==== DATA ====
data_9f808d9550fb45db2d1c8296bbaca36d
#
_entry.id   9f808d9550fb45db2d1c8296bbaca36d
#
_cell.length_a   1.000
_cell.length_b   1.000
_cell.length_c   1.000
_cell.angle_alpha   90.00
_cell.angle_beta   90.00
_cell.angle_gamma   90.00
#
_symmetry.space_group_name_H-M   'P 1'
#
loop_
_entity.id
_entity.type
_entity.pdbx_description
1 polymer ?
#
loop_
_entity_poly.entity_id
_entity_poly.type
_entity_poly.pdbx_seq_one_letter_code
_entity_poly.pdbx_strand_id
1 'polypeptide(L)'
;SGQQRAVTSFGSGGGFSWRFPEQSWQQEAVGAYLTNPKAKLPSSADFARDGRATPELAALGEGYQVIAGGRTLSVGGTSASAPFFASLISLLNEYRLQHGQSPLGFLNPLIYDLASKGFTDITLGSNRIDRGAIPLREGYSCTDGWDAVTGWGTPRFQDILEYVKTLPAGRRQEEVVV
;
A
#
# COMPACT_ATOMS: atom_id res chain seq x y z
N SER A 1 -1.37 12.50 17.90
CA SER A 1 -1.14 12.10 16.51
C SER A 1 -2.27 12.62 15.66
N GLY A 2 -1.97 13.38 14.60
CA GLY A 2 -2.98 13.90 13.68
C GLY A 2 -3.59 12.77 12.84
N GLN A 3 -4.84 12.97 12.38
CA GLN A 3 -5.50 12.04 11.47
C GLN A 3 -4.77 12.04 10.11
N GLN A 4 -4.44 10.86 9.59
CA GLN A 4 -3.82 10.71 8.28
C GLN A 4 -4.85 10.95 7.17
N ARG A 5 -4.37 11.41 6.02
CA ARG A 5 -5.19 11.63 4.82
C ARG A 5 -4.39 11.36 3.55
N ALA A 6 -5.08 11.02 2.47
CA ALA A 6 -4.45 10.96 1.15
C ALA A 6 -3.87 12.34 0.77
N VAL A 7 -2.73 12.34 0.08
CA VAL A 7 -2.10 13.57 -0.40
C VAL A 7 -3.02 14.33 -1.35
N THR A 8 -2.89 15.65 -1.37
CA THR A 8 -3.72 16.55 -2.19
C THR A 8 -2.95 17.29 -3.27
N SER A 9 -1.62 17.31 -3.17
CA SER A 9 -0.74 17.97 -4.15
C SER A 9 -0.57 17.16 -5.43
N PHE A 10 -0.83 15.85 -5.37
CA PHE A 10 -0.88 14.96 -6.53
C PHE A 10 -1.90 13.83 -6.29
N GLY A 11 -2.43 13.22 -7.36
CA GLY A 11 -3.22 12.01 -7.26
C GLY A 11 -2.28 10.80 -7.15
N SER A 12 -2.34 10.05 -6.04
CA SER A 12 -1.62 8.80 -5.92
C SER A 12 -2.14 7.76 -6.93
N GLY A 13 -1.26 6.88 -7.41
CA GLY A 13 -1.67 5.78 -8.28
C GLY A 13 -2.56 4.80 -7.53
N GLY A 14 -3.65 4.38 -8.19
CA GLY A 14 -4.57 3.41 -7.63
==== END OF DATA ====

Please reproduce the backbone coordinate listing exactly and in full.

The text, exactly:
data_9f808d9550fb45db2d1c8296bbaca36d
#
_entry.id   9f808d9550fb45db2d1c8296bbaca36d
#
_cell.length_a   1.000
_cell.length_b   1.000
_cell.length_c   1.000
_cell.angle_alpha   90.00
_cell.angle_beta   90.00
_cell.angle_gamma   90.00
#
_symmetry.space_group_name_H-M   'P 1'
#
loop_
_entity.id
_entity.type
_entity.pdbx_description
1 polymer ?
#
loop_
_entity_poly.entity_id
_entity_poly.type
_entity_poly.pdbx_seq_one_letter_code
_entity_poly.pdbx_strand_id
1 'polypeptide(L)'
;SGQQRAVTSFGSGGGFSWRFPEQSWQQEAVGAYLTNPKAKLPSSADFARDGRATPELAALGEGYQVIAGGRTLSVGGTSASAPFFASLISLLNEYRLQHGQSPLGFLNPLIYDLASKGFTDITLGSNRIDRGAIPLREGYSCTDGWDAVTGWGTPRFQDILEYVKTLPAGRRQEEVVV
;
A
#
# COMPACT_ATOMS: atom_id res chain seq x y z
N SER A 1 -1.37 12.50 17.90
CA SER A 1 -1.14 12.10 16.51
C SER A 1 -2.27 12.62 15.66
N GLY A 2 -1.97 13.38 14.60
CA GLY A 2 -2.98 13.90 13.68
C GLY A 2 -3.59 12.77 12.84
N GLN A 3 -4.84 12.97 12.38
CA GLN A 3 -5.50 12.04 11.47
C GLN A 3 -4.77 12.04 10.11
N GLN A 4 -4.44 10.86 9.59
CA GLN A 4 -3.82 10.71 8.28
C GLN A 4 -4.85 10.95 7.17
N ARG A 5 -4.37 11.41 6.02
CA ARG A 5 -5.19 11.63 4.82
C ARG A 5 -4.39 11.36 3.55
N ALA A 6 -5.08 11.02 2.47
CA ALA A 6 -4.45 10.96 1.15
C ALA A 6 -3.87 12.34 0.77
N VAL A 7 -2.73 12.34 0.08
CA VAL A 7 -2.10 13.57 -0.40
C VAL A 7 -3.02 14.33 -1.35
N THR A 8 -2.89 15.65 -1.37
CA THR A 8 -3.72 16.55 -2.19
C THR A 8 -2.95 17.29 -3.27
N SER A 9 -1.62 17.31 -3.17
CA SER A 9 -0.74 17.97 -4.15
C SER A 9 -0.57 17.16 -5.43
N PHE A 10 -0.83 15.85 -5.37
CA PHE A 10 -0.88 14.96 -6.53
C PHE A 10 -1.90 13.83 -6.29
N GLY A 11 -2.43 13.22 -7.36
CA GLY A 11 -3.22 12.01 -7.26
C GLY A 11 -2.28 10.80 -7.15
N SER A 12 -2.34 10.05 -6.04
CA SER A 12 -1.62 8.80 -5.92
C SER A 12 -2.14 7.76 -6.93
N GLY A 13 -1.26 6.88 -7.41
CA GLY A 13 -1.67 5.78 -8.28
C GLY A 13 -2.56 4.80 -7.53
N GLY A 14 -3.65 4.38 -8.19
CA GLY A 14 -4.57 3.41 -7.63